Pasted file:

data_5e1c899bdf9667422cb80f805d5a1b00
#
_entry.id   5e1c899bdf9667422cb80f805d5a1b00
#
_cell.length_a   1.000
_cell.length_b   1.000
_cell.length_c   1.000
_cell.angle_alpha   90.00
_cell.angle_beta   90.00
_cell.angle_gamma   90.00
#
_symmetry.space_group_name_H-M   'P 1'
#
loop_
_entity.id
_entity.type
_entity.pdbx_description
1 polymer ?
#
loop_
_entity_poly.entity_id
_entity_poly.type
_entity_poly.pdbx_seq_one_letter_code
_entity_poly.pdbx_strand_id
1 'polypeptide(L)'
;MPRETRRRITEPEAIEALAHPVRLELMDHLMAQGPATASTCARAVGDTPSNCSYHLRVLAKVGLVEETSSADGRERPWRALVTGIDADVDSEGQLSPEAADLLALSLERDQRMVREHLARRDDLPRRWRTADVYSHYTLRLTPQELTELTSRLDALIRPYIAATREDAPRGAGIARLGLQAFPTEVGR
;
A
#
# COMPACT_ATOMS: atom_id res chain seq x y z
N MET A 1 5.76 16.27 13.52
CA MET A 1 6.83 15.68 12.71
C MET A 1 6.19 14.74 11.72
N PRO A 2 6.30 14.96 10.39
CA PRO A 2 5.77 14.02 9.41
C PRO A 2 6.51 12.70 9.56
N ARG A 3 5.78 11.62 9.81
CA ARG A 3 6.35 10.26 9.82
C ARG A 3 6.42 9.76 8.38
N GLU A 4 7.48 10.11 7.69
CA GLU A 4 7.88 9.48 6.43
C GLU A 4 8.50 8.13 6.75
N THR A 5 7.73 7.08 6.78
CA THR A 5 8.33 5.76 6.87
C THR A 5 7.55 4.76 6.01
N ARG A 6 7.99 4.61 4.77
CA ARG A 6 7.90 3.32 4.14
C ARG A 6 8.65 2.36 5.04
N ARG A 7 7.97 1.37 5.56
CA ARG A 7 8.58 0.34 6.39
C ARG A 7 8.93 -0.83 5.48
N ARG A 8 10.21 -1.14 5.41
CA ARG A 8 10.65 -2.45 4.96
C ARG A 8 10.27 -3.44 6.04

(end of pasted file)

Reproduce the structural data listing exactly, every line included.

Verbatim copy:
data_5e1c899bdf9667422cb80f805d5a1b00
#
_entry.id   5e1c899bdf9667422cb80f805d5a1b00
#
_cell.length_a   1.000
_cell.length_b   1.000
_cell.length_c   1.000
_cell.angle_alpha   90.00
_cell.angle_beta   90.00
_cell.angle_gamma   90.00
#
_symmetry.space_group_name_H-M   'P 1'
#
loop_
_entity.id
_entity.type
_entity.pdbx_description
1 polymer ?
#
loop_
_entity_poly.entity_id
_entity_poly.type
_entity_poly.pdbx_seq_one_letter_code
_entity_poly.pdbx_strand_id
1 'polypeptide(L)'
;MPRETRRRITEPEAIEALAHPVRLELMDHLMAQGPATASTCARAVGDTPSNCSYHLRVLAKVGLVEETSSADGRERPWRALVTGIDADVDSEGQLSPEAADLLALSLERDQRMVREHLARRDDLPRRWRTADVYSHYTLRLTPQELTELTSRLDALIRPYIAATREDAPRGAGIARLGLQAFPTEVGR
;
A
#
# COMPACT_ATOMS: atom_id res chain seq x y z
N MET A 1 5.76 16.27 13.52
CA MET A 1 6.83 15.68 12.71
C MET A 1 6.19 14.74 11.72
N PRO A 2 6.30 14.96 10.39
CA PRO A 2 5.77 14.02 9.41
C PRO A 2 6.51 12.70 9.56
N ARG A 3 5.78 11.62 9.81
CA ARG A 3 6.35 10.26 9.82
C ARG A 3 6.42 9.76 8.38
N GLU A 4 7.48 10.11 7.69
CA GLU A 4 7.88 9.48 6.43
C GLU A 4 8.50 8.13 6.75
N THR A 5 7.73 7.08 6.78
CA THR A 5 8.33 5.76 6.87
C THR A 5 7.55 4.76 6.01
N ARG A 6 7.99 4.61 4.77
CA ARG A 6 7.90 3.32 4.14
C ARG A 6 8.65 2.36 5.04
N ARG A 7 7.97 1.37 5.56
CA ARG A 7 8.58 0.34 6.39
C ARG A 7 8.93 -0.83 5.48
N ARG A 8 10.21 -1.14 5.41
CA ARG A 8 10.65 -2.45 4.96
C ARG A 8 10.27 -3.44 6.04